The Welsh have St David’s Day, the Scots have St Andrew’s Day and we all join in to help the Irish celebrate St Patrick’s Day. These national days are a source of pride and celebration for their countrymen and women, but how many of us know England’s national day is?
You’re almost certain to have heard of St George and his famous battle with a dragon, yet most people in England know any more about their patron saint than that, let alone know when we are supposed to celebrate his day.
The legend of St George may be linked to an actual Christian soldier during the time of the Roman Empire, but in the famous story he defeated a fierce dragon which was holding a beautiful princess as a hostage. Slaying the dragon and freeing the princess became a symbol of selfless love and courage and the English adopted St George with great enthusiasm for many centuries.
In 1348 St George was decreed to be England’s patron saint and about 60 years later his associated day became a national holiday and opportunity for celebrations and feasting.
The traditional day for the feast of St George is on 23rd April, which is coincidentally also the date for Shakespeare’s birth and death, making it of even greater national significance. The whole country used to celebrate by wearing a red rose, displaying the flag of St George and singing the hymn Jerusalem. Sadly, national enthusiasm seemed to wane in the 18th century and the date is no longer considered to be a national holiday.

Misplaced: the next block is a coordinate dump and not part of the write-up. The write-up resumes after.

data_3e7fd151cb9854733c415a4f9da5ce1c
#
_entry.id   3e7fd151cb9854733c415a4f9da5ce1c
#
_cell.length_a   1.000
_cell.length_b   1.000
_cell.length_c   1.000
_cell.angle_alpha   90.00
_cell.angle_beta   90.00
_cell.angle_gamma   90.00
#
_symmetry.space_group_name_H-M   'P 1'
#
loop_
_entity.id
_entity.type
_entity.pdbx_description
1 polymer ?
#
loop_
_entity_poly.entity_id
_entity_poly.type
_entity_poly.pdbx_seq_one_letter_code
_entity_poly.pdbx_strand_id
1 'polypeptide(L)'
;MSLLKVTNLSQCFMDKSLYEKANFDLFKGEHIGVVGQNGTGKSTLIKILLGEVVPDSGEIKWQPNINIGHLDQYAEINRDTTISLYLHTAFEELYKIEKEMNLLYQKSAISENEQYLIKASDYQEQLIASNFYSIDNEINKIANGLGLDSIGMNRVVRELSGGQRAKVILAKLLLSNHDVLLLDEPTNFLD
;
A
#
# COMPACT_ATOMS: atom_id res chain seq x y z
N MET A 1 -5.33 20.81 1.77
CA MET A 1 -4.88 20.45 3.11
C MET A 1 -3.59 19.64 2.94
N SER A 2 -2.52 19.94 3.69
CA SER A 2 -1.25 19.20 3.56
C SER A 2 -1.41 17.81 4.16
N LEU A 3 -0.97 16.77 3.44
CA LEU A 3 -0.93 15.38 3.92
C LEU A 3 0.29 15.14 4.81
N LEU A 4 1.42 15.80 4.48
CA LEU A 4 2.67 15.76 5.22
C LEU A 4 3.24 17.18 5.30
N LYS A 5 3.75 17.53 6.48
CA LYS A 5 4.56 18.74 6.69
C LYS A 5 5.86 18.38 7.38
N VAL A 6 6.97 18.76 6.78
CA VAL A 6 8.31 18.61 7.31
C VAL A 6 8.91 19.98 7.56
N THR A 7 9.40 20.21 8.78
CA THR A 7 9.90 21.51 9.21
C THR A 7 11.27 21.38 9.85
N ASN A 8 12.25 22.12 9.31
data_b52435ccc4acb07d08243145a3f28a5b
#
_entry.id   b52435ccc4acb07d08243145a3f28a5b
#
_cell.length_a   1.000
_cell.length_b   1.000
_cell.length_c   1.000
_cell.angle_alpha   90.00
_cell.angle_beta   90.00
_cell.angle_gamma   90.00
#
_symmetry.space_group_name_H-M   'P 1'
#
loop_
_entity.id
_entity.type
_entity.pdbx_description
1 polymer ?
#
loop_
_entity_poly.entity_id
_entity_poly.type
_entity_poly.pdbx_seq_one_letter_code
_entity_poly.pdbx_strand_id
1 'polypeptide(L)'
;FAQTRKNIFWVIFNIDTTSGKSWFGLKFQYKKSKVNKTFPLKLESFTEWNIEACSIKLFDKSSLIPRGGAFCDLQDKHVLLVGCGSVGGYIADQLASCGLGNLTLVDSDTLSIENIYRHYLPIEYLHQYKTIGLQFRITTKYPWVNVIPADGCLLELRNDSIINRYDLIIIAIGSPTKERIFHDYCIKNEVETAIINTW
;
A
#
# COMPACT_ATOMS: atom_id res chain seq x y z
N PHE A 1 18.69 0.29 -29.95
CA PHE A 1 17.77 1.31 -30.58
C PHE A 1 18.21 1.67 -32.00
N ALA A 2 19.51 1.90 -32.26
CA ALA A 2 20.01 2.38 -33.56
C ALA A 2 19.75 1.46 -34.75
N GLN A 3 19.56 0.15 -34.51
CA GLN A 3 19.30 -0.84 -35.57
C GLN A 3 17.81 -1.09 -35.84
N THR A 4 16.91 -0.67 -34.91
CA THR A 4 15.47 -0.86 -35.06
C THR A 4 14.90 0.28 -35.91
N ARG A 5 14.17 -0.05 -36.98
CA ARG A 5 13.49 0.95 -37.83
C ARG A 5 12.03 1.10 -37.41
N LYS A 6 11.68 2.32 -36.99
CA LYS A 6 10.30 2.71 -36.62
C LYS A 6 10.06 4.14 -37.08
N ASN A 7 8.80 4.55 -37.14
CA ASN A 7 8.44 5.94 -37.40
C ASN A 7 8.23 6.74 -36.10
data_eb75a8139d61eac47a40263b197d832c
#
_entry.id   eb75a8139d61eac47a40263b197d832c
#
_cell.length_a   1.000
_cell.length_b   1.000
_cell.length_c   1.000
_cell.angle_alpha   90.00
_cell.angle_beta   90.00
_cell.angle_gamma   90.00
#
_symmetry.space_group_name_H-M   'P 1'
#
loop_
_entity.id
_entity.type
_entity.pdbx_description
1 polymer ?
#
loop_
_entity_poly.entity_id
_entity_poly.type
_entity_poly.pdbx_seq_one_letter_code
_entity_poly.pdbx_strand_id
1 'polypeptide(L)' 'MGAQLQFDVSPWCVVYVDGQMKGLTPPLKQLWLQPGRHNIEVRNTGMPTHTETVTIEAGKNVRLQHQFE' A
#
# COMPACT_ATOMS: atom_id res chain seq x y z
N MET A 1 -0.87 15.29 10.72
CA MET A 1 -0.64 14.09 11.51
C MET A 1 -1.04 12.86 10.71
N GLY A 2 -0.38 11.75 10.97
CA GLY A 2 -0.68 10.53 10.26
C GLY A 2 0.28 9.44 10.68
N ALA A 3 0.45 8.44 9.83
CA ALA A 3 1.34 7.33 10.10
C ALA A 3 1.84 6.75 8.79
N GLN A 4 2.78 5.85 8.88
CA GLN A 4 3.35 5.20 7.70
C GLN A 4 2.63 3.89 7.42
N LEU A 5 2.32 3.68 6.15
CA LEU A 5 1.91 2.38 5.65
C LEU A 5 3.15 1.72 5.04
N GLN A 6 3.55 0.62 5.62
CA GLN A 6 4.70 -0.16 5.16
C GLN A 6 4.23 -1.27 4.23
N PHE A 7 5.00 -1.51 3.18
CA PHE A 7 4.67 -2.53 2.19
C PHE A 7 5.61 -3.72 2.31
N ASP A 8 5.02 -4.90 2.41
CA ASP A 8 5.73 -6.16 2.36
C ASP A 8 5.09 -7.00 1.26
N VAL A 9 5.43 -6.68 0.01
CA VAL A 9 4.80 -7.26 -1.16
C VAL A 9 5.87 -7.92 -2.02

However, it looks as though the tide is beginning to turn. With surveys showing that more English nationals can name the date of the USA’s Independence Day and even St Patrick’s Day than that of our own patron saint, there are active steps afoot to restore our national day of pride and celebration.
Activities are taking place up and down the country to bring people together in recognition of our shared heritage, and nowhere more so than London. Trafalgar Square is playing host to an action-packed afternoon of activities on Bank Holiday Monday to kick-start the celebrations, with events including musicians, a farmers market and tons of activities for children and grown ups.
The Mayor of London hosts an annual feast to celebrate St George’s Day and this is to be held in Trafalgar Square with banqueting tables set out for up to 250 guests. Boris Johnson, the capital’s Mayor hopes that the day will serve to remind visitors of England’s rich heritage and diverse cuisine and welcomes the opportunity to celebrate everything British.
Wrest Park in Bedfordshire is reputed to hold the biggest St George’s Day celebrations in the country and they certainly take their festivities seriously. With falconry displays, medieval jousting tournaments and jesters to entertain the crowds, the action culminates in a dramatic staged battle with a dragon!
They’ll be fighting dragons in Derbyshire too, with English Heritage properties attracting visitors with themed events and displays to promote their sites. Once visitors have paid their entrance fees they will usually be treated to a number of themed activities and events designed to display the very best of British hospitality to visitors from far and wide.
We English are reluctant to blow our own trumpets, but there is a growing band of people keen to promote St George’s Day as the ideal opportunity to show the rest of the world just what makes us great. Farmers, artists, chefs and artisan workers are beginning to grasp the implications of fostering an enhanced sense of pride in England’s unique traditions.